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Which cuisine do you think of when you think about peas? French, with petits pois aux laitues? Italian, which offers piselli con prosciutto? Indian, and its mutter paneer? British, with buttered peas with mint?

And when you reach for peas, are they frozen or fresh?

Worldwide, most peas are consumed straight from the deep freeze. Many would argue that frozen peas are the better choice, for quality. They certainly can’t be beat in terms of convenience, and they do taste good. I am not immune to their charms when pea season is still a ways off.

But when you get the chance to eat sweet fresh green peas, you can’t help but notice the difference. To prove this point, chef Fergus Henderson serves diners a pile of raw peas in the pod at his renowned restaurant St. John in London. These ultrafresh peas (known worldwide as English peas, but called garden peas in England) are meant to be enjoyed as a hands-on nibble before dinner.

To serve raw peas like that, though, you need to know a good pod from a bad one. They should be just harvested, because peas, like corn, are inclined to go starchy once picked.

Look for peas that haven’t quite filled their pods; they will be sweeter. Reject those fat-firm pods containing overcrowded peas. The pods you want are bright green, juicy and flexible, with small peas. The same principle holds true for peas you intend to cook, unless you are making long-cooked peas simmered in sauce.

While you are shopping for peas, look for lush green leafy pea shoots, curly tendrils attached. Happily, they are becoming increasingly easy to find. The delicate pea-flavored leaves and stems can grace a salad bowl raw, and are delicious very lightly cooked. (Juvenile barely leafy pea sprouts can be used the same way.)

When you tire of raw or plain buttered English peas, turn to other varieties. Throw flat-podded snow peas or sugar snap peas into the wok for a spicy stir-fry, or consider the brothy risotto-like dish called risi e bisi. I like to use sugar snaps to make my fresh pea soup with miso, but when you get right down to it, all of these types of pea are really interchangeable as long as they’re young and tender. Spring is truly the time for peas, since they grow best in cool weather. They are happening now, so indulge.

Risi e Bisi

2 tablespoons butter

1 medium onion, diced

1 cup arborio or carnaroli rice

Salt and pepper

6 cups hot chicken broth

2 tablespoons olive oil

3 ounces pancetta, diced

6 scallions, chopped

2 garlic cloves, minced

12 fresh sage leaves

8 ounces shucked English peas, about 2 cups

4 ounces pea tendrils or shoots (or use baby spinach)

2 tablespoons chopped parsley

½ teaspoon lemon zest

2 ounces grated Parmesan

Melt butter in a heavy, wide saucepan over medium high heat. Add onion and cook until softened, about 5 minutes.

Stir in rice and season with salt and pepper. Continue cooking for 2 minutes. Add 2 cups chicken broth and bring to a brisk simmer. Cook 6 minutes, stirring occasionally as broth is absorbed. Add 2 more cups broth and cook for another 6 minutes, until rice is cooked through, but firm.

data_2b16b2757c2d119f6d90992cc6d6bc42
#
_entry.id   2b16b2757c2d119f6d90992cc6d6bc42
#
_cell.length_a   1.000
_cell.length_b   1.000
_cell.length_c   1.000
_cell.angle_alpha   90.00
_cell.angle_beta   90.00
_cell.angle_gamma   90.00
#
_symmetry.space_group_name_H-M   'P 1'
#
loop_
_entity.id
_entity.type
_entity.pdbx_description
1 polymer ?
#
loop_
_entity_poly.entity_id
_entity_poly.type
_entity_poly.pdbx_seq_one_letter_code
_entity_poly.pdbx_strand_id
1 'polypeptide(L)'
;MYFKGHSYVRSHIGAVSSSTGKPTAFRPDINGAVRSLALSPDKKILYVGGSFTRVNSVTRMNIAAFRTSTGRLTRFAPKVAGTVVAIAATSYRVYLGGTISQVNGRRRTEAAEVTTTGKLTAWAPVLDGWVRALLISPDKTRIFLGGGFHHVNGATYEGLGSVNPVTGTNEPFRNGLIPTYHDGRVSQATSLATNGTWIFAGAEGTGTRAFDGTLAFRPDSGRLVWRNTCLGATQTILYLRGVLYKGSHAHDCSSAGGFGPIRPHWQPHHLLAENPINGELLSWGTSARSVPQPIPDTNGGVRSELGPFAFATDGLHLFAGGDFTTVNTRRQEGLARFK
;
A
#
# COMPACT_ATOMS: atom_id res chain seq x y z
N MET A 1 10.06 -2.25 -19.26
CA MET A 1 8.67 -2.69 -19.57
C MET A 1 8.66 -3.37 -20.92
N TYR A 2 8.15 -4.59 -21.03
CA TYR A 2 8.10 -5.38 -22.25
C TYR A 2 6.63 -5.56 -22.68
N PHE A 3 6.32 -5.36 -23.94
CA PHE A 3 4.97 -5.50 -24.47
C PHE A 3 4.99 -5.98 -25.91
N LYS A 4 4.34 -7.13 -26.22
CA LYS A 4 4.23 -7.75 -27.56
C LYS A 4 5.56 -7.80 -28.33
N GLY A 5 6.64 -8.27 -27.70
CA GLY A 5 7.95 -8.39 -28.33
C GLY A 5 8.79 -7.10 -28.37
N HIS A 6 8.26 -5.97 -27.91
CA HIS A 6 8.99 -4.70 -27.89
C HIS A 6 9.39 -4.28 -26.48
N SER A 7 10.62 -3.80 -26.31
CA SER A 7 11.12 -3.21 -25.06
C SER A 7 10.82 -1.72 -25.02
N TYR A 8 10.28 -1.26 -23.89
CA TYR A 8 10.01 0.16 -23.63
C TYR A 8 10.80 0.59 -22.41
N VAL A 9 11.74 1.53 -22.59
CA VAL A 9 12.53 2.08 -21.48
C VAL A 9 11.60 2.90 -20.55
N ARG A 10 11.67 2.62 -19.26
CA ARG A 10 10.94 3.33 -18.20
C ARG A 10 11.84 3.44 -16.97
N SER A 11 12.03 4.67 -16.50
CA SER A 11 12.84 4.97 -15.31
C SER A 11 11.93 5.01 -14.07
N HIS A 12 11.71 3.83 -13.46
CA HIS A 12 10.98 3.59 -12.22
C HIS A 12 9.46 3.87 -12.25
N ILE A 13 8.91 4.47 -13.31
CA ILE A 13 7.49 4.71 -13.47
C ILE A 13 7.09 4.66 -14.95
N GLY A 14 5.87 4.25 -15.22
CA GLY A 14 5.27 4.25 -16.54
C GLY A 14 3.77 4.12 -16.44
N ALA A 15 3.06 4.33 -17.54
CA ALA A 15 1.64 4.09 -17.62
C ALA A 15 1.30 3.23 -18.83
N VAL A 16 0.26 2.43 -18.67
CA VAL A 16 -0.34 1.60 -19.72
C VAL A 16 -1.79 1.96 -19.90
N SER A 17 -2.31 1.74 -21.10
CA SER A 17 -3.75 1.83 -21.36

Meanwhile, heat olive oil in a skillet over medium heat. Add pancetta and cook 2 minutes without browning. Add scallions, stir to coat and cook 1 minute. Add garlic, sage leaves and peas. Season generously with salt and pepper. Add ½ cup broth and simmer until peas are done, about 2 minutes. Add pea tendrils and cook until just wilted, about 1 minute.

Add pea mixture to rice mixture and gently stir together. Add enough broth to keep rice a bit soupy. Check seasoning. Stir in parsley, lemon zest and Parmesan and serve immediately.

Makes 4 to 6 servings.

Fresh Pea Soup With Miso

1 tablespoon coconut or vegetable oil

1 medium leek, diced, both white and tender green parts

¾ pound sugar snap peas, trimmed, then chopped

Salt and pepper

4 cups hot chicken broth or dashi

4 tablespoons white or red miso

4 ounces soft tofu

2 tablespoons thinly sliced scallions

A few shiso (perilla) leaves, roughly chopped (optional)

Put oil in a heavy saucepan over medium-high heat. Add leek and cook until softened, about 5 minutes.

Add snap peas to pot and season well with salt and pepper. Add 1 cup water and simmer until peas are soft, about 3 minutes. Add broth and miso and cook 1 minute more.

Purée mixture in a blender, then pour through a fine mesh sieve, pressing with a wooden spoon to extract all liquid. Return strained soup to pot and check seasoning. (May be made up to a day ahead and refrigerated. Reheat just before serving.)

To serve, spoon a little tofu into each small soup bowl. Pour hot soup over. Garnish with scallions and shiso.

Makes 4 to 6 servings.

Spicy Wok-Charred Snow Peas

2 tablespoons vegetable oil

6 to 8 small dried red chilies

1 pound snow peas, trimmed

1 bunch scallions, trimmed, chopped in 1-inch lengths

Salt and pepper

4 garlic cloves, minced

½ teaspoon grated ginger

½ teaspoon sesame oil

3 tablespoons crushed roasted peanuts

2 tablespoons roughly chopped cilantro

Put vegetable oil in a wok over high heat. When oil looks wavy, add chilies and let sizzle for a few seconds.

Add snow peas and scallions and season well with salt and pepper. Cook vegetables over high heat, stirring constantly, until cooked through and lightly charred, 2 to 3 minutes. Peas should be bright green and crisp-tender.

Add garlic, ginger and sesame oil, toss well and cook 1 minute more. Transfer to a serving platter and sprinkle with peanuts and cilantro.

Makes 4 to 6 servings.